Juan Ponce de Leon
Born in Valladolid, Spain, Juan Ponce de Leon first called attention to himself as a sol¬ dier. As a captain in the nobleman Don Pedro Nunez de Guzman’s private army, Ponce de Leon so impressed King Ferdinand with his valor that the king knighted him on the field at the Battle of Toro.
He joined Christopher Columbus’s second journey to the Americas in 1493. During this journey, Ponce de Leon became the first man of European descent to set foot on what would later be known as Puerto Rico, when his vessel had to stop on the then unknown island to look for water.
On a subsequent trip, in 1302, Ponce de Leon led the war against the Native Higuey tribe on the island of Hispaniola (present-day Haiti). After two years, the Natives were defeated, and Ponce de Leon was promoted to the rank of lieutenant. In 1309, he was appointed governor of San Juan Bautista (pres¬ ent-day Puerto Rico) in recognition of his suc¬ cessful campaign against the Natives on that island.
In 1512, political infighting with the Columbus family forced Ponce de Leon out of the governorship. He subsequently embarked on an exploration to the island of Bimini to find riches, regain his glory, and discover a rumored “fountain of youth.” He led a team of ships through the Bahamas and eventually came to Florida.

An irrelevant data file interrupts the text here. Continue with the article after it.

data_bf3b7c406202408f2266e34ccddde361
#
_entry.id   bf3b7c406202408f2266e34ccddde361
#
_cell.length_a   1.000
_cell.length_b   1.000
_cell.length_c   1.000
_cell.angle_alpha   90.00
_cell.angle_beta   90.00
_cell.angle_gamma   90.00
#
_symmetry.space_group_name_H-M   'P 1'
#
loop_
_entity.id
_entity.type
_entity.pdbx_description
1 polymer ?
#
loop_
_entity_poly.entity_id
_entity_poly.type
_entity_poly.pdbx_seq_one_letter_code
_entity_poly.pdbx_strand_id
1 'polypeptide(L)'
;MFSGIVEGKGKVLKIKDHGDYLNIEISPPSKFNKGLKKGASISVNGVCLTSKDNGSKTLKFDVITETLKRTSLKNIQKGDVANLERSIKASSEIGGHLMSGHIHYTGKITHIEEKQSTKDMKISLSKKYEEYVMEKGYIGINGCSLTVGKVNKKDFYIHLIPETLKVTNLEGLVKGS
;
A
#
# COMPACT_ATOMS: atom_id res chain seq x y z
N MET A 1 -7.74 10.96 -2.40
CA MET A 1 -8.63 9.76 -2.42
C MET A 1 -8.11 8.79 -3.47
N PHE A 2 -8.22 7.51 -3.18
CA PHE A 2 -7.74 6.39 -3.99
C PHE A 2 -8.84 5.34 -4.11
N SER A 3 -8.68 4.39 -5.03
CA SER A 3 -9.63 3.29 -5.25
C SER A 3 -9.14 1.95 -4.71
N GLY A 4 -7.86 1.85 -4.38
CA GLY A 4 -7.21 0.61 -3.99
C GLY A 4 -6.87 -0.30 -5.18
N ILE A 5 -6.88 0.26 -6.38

Ponce de Leon and his party believed they were on an island, but it was here that the Spanish flag was first planted on the soil of mainland North America. Because the landing took place on Easter Sunday, during a time of year the Catholic Church called Pascua Florida, and because the land contained such lush greenery, Ponce de Leon named the area Florida, the Land of Flowers.
Evading Native people on shore, Ponce de Leon and his men spent most of the time nav¬ igating the coast of Florida, as opposed to exploring inland or establishing any permanent settlements. Their activities represented the first documented navigation of the Florida peninsula.
Also during the expedition, Ponce de Leon’s pilot, Antonio de Alaminos, discov¬ ered the Gulf Stream. Although the trip failed to achieve its original goals, the knowledge gained on this historic voyage triggered a wave of future explorations, which paved the way for the eventual settlement by Europeans of main¬ land North America.
Ponce de Leon concluded his journey and returned to Puerto Rico, where he was rein¬ stated as governor in 1514, but he could not resist the allure of Florida. In 1521, he returned there to establish a permanent settle¬ ment. He again encountered Native people when he landed at Charlotte Harbor. He took a poison arrow in the leg and retreated to Havana, where he died several days later.